19

18 cHris coEkin b. 1967 The Altogether #2, 2008. Unique archival pigment print. 76.2 x 101.6 cm. (30 x 40 in). Signed, titled, dated and numbered 1/1 AP in ink on the reverse of the flush-mount. pRovEnancE Acquired directly from the artist Estimate £ 3 , 0 0 0 - 4 , 0 0 0 $ 5 , 0 0 0 - 6 , 6 0 0 € 3 , 5 0 0 - 4 , 6 0 0

19 robErt bEllAmy b. 1980 23:30 St.Meinrad, Zugerland, 2003. Digital colour coupler print, printed 2009. 64.5 x 83.8 cm. (25 3/8 x 33 in). Signed, dated and numbered 1/5 in pencil on the verso. One from an edition of 5 plus 1 artist’s proof. pRovEnancE Acquired directly from the artist ExhiBiTEd Zugerland, The Special Photographers Gallery, London, 21 January – 21 February 2004 (another example exhibited) Estimate £1, 0 0 0 -1, 5 0 0 $ 1,7 0 0 - 2 , 5 0 0 € 1, 2 0 0 -1,7 0 0

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20

21

20 micHAEl bodiAm b. 1981 Untitled # 1 (Red); Untitled # 2 (Yellow); Untitled # 3 (Orange), 2003. Three colour coupler prints. Each 73.7 x 92.7 cm. (29 x 36 1/2 in). Each signed in ink, printed title, date and number 1/1 on a label affixed to the reverse of each frame. pRovEnancE Acquired directly from the artist Estimate £ 4 , 0 0 0 - 6 , 0 0 0 $ 6 , 6 0 0 - 9 , 9 0 0 € 4 , 6 0 0 -7, 0 0 0

21 simon norfolk b. 1963 The nitrogen fire suppression system, Commissariat à l’Energie Atomique, Bruyers-le-Chalet near Paris from The Super Computers: “I’m sorry Dave, I’m afraid I can’t do that”, 2005. Digital colour coupler print, Diasec mounted. 101.6 x 127 cm. (40 x 50 in). Accompanied by a signed Certificate of Authenticity. Number 1 from an edition of 10. pRovEnancE The Photographers’ Gallery, London Estimate £ 3 , 5 0 0 - 4 , 5 0 0 $ 5 , 8 0 0 -7, 5 0 0 € 4 ,1 0 0 - 5 , 2 0 0 ♠

38

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22

23

22 simon norfolk b. 1963 Old aisle TERA-1, Commissariat à l’Energie Atomique, Bruyers-le-Chalet near Paris, from The Super Computers: “I’m sorry Dave, I’m afraid I can’t do that”, 2005. Digital colour coupler print, Diasec mounted. 101.6 x 127 cm. (40 x 50 in). Accompanied by a signed Certificate of Authenticity. Number 1 from an edition of 10. pRovEnancE The Photographers’ Gallery, London Estimate £ 3 , 5 0 0 - 4 , 5 0 0 $ 5 , 8 0 0 -7, 5 0 0 € 4 ,10 0 - 5 , 2 0 0 ♠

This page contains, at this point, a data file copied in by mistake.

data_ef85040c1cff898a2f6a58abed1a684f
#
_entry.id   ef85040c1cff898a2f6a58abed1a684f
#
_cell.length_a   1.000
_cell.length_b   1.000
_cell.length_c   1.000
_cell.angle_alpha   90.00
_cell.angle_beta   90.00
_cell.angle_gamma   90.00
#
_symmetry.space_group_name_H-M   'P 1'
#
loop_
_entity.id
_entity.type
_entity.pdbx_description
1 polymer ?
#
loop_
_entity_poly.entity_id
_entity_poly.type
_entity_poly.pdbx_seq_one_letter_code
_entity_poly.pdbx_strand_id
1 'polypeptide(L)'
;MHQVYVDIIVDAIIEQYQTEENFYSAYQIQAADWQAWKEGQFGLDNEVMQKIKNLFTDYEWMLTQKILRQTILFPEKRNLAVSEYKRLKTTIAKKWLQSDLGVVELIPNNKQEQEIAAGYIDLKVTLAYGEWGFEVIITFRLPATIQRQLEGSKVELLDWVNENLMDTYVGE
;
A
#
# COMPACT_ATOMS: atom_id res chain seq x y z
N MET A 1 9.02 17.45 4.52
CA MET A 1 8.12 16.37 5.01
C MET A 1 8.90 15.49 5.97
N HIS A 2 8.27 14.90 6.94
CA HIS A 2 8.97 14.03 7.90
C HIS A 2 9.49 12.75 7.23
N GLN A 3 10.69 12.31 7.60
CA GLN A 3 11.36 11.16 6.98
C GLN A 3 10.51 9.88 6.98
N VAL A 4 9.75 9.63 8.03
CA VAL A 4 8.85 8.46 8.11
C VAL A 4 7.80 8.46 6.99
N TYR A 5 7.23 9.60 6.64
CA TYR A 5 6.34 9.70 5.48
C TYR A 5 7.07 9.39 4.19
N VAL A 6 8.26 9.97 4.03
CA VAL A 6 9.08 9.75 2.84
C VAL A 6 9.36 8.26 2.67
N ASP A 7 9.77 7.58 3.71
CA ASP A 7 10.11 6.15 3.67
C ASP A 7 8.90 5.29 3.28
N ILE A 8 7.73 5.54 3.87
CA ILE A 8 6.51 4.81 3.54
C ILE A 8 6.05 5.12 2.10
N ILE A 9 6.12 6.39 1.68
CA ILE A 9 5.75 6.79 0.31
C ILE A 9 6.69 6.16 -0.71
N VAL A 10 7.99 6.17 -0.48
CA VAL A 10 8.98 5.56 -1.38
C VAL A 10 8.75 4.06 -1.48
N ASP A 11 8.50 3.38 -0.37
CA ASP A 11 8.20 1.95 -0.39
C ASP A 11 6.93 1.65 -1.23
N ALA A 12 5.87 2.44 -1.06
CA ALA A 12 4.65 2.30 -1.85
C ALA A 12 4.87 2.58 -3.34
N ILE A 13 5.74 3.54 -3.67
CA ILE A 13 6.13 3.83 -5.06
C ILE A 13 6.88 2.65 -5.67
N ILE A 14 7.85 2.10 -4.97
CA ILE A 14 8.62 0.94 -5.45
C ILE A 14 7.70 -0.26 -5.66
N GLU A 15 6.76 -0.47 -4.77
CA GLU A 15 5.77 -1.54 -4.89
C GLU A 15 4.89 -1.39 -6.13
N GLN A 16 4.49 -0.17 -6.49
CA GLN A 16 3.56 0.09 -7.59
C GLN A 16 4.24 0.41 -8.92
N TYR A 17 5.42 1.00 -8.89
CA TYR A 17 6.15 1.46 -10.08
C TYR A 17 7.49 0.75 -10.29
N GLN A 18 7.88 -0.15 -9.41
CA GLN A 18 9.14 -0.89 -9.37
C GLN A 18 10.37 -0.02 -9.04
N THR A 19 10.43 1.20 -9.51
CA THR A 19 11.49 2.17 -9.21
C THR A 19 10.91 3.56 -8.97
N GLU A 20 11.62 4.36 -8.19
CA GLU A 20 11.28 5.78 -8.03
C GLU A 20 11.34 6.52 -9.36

24

23 HElgA stEPPAn b. 1976 All my things, /black/ from See Through, 2004. Colour coupler print, flush-mounted. 75.6 x 92.7 cm. (29 3/4 x 36 1/2 in). Accompanied by a signed Certificate of Authenticity. Number 9 from an edition of 10 plus 2 artist’s proofs pRovEnancE Man&Eve, London ExhiBiTEd Flash Forward, Kathleen Cullen Fine Art, New York, 29 November – 22 December 2007 (another example exhibited) LiTERaTuRE The Magenta Foundation, Flash Forward, exh.cat., 2007 Estimate £1, 0 0 0 -1, 5 0 0 $ 1,7 0 0 - 2 , 5 0 0 € 1, 2 0 0 -1,7 0 0 ♠

24 HElgA stEPPAn b. 1976 All my things, /white/ from See Through, 2004. Colour coupler print, flush-mounted. 75.6 x 92.7 cm. (29 3/4 x 36 1/2 in). Accompanied by a signed Certificate of Authenticity. Number 9 from an edition of 10 plus 2 artist’s proofs. pRovEnancE Man&Eve, London ExhiBiTEd Flash Forward, Kathleen Cullen Fine Art, New York, 29 November – 22 December 2007 (another example exhibited) LiTERaTuRE The Magenta Foundation, Flash Forward, exh.cat., 2007 Estimate £1, 0 0 0 -1, 5 0 0 $ 1,7 0 0 - 2 , 5 0 0 € 1, 2 0 0 -1,7 0 0 ♠

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26

25 GEIR MOSEID b. 1978 From the series Plucked (Lying figure 1), 2008. Colour coupler print. 76.2 x 101.6 cm. (30 x 40 in). Signed in ink, printed title, date and number 2/5 on a label affixed to the reverse of the flush-mount. One from an edition of 5 plus 2 artist’s proofs. Provenance Flowers, London exhibited Geir Moseid: Plucked, Flowers, London, 19 September – 18 October 2008 (another example exhibited) Estimate £ 2 , 5 0 0 - 3 , 5 0 0 $ 4 ,10 0 - 5 , 8 0 0 € 2 , 9 0 0 - 4 ,10 0 ♠

27

26 DAFNA TALMOR b. 1974 Untitled from Obstructed Views, 2007. Colour coupler print. 43 x 58.5 cm. (16 7/8 x 23 in). Signed, titled, dated and numbered 4/10 in ink in the margin, verso and on the reverse of the frame. One from an edition of 10 plus 1 artist’s proof. Provenance Acquired directly from the artist Estimate £1, 0 0 0 -1, 5 0 0 $ 1,7 0 0 - 2 , 5 0 0 € 1, 2 0 0 -1,7 0 0